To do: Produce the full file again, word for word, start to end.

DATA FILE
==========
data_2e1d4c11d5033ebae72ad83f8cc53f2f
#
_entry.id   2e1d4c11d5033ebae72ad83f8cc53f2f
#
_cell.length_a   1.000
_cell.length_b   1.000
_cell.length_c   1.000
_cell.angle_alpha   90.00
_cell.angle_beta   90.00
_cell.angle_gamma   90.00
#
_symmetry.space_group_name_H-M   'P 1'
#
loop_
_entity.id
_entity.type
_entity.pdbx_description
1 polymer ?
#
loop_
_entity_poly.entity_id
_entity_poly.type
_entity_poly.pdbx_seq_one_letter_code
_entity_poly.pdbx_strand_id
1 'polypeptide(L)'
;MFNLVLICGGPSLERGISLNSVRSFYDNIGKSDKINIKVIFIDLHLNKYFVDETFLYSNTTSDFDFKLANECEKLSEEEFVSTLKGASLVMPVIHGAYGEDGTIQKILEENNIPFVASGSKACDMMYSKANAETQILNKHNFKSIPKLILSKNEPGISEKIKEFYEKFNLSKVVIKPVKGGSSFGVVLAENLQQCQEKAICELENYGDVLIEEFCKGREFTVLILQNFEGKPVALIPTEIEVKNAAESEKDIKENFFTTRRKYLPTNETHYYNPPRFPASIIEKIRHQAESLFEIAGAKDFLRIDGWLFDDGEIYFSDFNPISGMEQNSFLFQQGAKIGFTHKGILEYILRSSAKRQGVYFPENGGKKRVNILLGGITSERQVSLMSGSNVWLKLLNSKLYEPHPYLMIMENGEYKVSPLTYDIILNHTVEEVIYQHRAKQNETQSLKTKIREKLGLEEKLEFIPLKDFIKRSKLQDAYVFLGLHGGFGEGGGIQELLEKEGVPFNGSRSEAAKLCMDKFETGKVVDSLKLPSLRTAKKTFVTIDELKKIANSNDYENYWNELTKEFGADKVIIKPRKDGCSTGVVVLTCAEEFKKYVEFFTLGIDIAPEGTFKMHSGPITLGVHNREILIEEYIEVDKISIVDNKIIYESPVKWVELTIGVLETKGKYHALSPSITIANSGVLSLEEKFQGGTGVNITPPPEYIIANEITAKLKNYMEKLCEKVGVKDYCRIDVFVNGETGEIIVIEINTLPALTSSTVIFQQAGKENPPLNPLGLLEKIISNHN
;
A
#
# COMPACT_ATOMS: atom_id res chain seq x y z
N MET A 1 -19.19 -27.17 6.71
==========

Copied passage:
data_2e1d4c11d5033ebae72ad83f8cc53f2f
#
_entry.id   2e1d4c11d5033ebae72ad83f8cc53f2f
#
_cell.length_a   1.000
_cell.length_b   1.000
_cell.length_c   1.000
_cell.angle_alpha   90.00
_cell.angle_beta   90.00
_cell.angle_gamma   90.00
#
_symmetry.space_group_name_H-M   'P 1'
#
loop_
_entity.id
_entity.type
_entity.pdbx_description
1 polymer ?
#
loop_
_entity_poly.entity_id
_entity_poly.type
_entity_poly.pdbx_seq_one_letter_code
_entity_poly.pdbx_strand_id
1 'polypeptide(L)'
;MFNLVLICGGPSLERGISLNSVRSFYDNIGKSDKINIKVIFIDLHLNKYFVDETFLYSNTTSDFDFKLANECEKLSEEEFVSTLKGASLVMPVIHGAYGEDGTIQKILEENNIPFVASGSKACDMMYSKANAETQILNKHNFKSIPKLILSKNEPGISEKIKEFYEKFNLSKVVIKPVKGGSSFGVVLAENLQQCQEKAICELENYGDVLIEEFCKGREFTVLILQNFEGKPVALIPTEIEVKNAAESEKDIKENFFTTRRKYLPTNETHYYNPPRFPASIIEKIRHQAESLFEIAGAKDFLRIDGWLFDDGEIYFSDFNPISGMEQNSFLFQQGAKIGFTHKGILEYILRSSAKRQGVYFPENGGKKRVNILLGGITSERQVSLMSGSNVWLKLLNSKLYEPHPYLMIMENGEYKVSPLTYDIILNHTVEEVIYQHRAKQNETQSLKTKIREKLGLEEKLEFIPLKDFIKRSKLQDAYVFLGLHGGFGEGGGIQELLEKEGVPFNGSRSEAAKLCMDKFETGKVVDSLKLPSLRTAKKTFVTIDELKKIANSNDYENYWNELTKEFGADKVIIKPRKDGCSTGVVVLTCAEEFKKYVEFFTLGIDIAPEGTFKMHSGPITLGVHNREILIEEYIEVDKISIVDNKIIYESPVKWVELTIGVLETKGKYHALSPSITIANSGVLSLEEKFQGGTGVNITPPPEYIIANEITAKLKNYMEKLCEKVGVKDYCRIDVFVNGETGEIIVIEINTLPALTSSTVIFQQAGKENPPLNPLGLLEKIISNHN
;
A
#
# COMPACT_ATOMS: atom_id res chain seq x y z
N MET A 1 -19.19 -27.17 6.71